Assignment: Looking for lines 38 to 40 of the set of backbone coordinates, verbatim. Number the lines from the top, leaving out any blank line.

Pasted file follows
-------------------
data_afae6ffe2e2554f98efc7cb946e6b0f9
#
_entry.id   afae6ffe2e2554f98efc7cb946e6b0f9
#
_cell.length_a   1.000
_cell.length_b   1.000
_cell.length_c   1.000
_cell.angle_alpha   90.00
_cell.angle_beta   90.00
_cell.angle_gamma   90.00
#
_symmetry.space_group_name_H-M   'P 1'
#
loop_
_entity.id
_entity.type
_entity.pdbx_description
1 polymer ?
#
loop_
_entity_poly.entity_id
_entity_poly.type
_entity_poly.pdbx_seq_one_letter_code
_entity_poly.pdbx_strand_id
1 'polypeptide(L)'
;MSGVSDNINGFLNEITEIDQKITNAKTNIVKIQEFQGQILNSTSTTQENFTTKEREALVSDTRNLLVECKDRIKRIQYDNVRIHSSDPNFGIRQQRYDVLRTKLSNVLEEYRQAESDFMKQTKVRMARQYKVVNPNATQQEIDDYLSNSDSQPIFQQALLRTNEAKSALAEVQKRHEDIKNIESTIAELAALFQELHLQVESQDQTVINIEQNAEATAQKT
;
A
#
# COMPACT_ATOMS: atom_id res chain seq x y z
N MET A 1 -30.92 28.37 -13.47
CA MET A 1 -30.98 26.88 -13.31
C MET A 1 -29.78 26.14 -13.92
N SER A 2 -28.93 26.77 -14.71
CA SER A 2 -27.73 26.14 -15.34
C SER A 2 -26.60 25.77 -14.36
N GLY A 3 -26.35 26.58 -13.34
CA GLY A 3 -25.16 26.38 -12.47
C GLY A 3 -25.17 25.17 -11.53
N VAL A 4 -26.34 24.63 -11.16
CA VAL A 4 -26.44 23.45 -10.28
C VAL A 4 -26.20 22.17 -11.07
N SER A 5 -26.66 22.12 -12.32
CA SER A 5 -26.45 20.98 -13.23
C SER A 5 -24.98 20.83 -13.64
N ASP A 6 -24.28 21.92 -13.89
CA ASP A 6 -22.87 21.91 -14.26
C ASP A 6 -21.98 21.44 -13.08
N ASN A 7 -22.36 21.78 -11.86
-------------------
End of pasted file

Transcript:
CA GLY A 3 -25.16 26.38 -12.47
C GLY A 3 -25.17 25.17 -11.53
N VAL A 4 -26.34 24.63 -11.16